Did you buy too many bananas but just don't feel like making banana bread again? Or perhaps you love smoothies and want to always have blender-ready fruit on hand. Either way, freezing your bananas is the way to go — you just have to make sure you do it properly.
Surprisingly, the National Center for Food Preservation says the absolute best way to freeze a banana is by mashing them. Simply peel the fruit and mash thoroughly, then add 1/2 teaspoon of ascorbic acid (aka vitamin C) per cup of mashed banana. Package the contents in a freezer-friendly container, then seal and freeze. While some experts see this as the gold standard in freezing bananas, not everyone has a container of ascorbic acid powder ($18.99, Amazon) lying around at all times. Luckily, there are a few other methods that work pretty darn well.
Most people prefer to cut ripe or overripe bananas into slices or cubes before freezing them, according to the Food and Agriculture Organization of the United Nations. If you pick this method, it's really important that these slices are small ones. After all, anyone who's tried to make a smoothie or "nice cream" with large chunks of banana knows how quickly this can wear out a food processor.
Even if you want to use your frozen bananas for baking, large pieces can take much longer to defrost — delaying those delicious banana muffins! You may be tempted to simply slice up the bananas, put the pieces in a freezer-safe bag or container, and then call it a day. And if you're short on time, this method will work. Just be aware that you may need to pry apart banana pieces that have gotten stuck together while in the freezer.
To avoid this pesky problem, the Pioneer Woman recommends adding an additional step to the process. If you have time to spare, line a large baking sheet with parchment paper and lay your slices in one single layer. Cover the sheet with a plastic wrap and pop it in the freezer for about two hours. Next, peel them off the sheet and then put them in your freezer-safe container or bag. Into the freezer they go!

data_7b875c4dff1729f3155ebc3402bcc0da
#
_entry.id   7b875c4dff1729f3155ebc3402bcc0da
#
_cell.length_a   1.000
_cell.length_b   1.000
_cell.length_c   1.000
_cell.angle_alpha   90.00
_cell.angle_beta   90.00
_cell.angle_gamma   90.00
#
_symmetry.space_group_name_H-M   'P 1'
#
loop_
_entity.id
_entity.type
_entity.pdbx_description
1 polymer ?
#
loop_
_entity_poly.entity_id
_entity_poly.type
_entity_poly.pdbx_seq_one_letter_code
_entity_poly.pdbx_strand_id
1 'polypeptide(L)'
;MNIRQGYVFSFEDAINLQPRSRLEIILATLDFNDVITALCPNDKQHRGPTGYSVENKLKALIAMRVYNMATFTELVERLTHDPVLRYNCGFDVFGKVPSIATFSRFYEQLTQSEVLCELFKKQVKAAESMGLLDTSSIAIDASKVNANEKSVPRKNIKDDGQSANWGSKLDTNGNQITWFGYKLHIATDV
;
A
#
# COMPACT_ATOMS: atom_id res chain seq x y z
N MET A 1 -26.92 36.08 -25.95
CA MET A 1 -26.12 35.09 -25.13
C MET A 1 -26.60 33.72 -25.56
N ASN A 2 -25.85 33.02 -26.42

But what if you're really short on time and can't be bothered to slice up your bananas? Well, you can still freeze whole bananas, with or without the peel. While you'll need to store peeled bananas in a freezer-safe container, the peel works as its own natural "freezer-safe" holder when left on. Talk about easy!
The bad news is, these methods will mean extra work for you later on. You'll probably have to wait much longer for a peeled banana to defrost enough for you to cut or mash it for your smoothie or baked good. And bananas with the peel often require a soak or splash of warm water before you can even think about peeling them, much less slicing them.
At the end of the day, it's up to you to figure out which method of freezing bananas works best for you. Just make sure it's a very a-peel-ing one!
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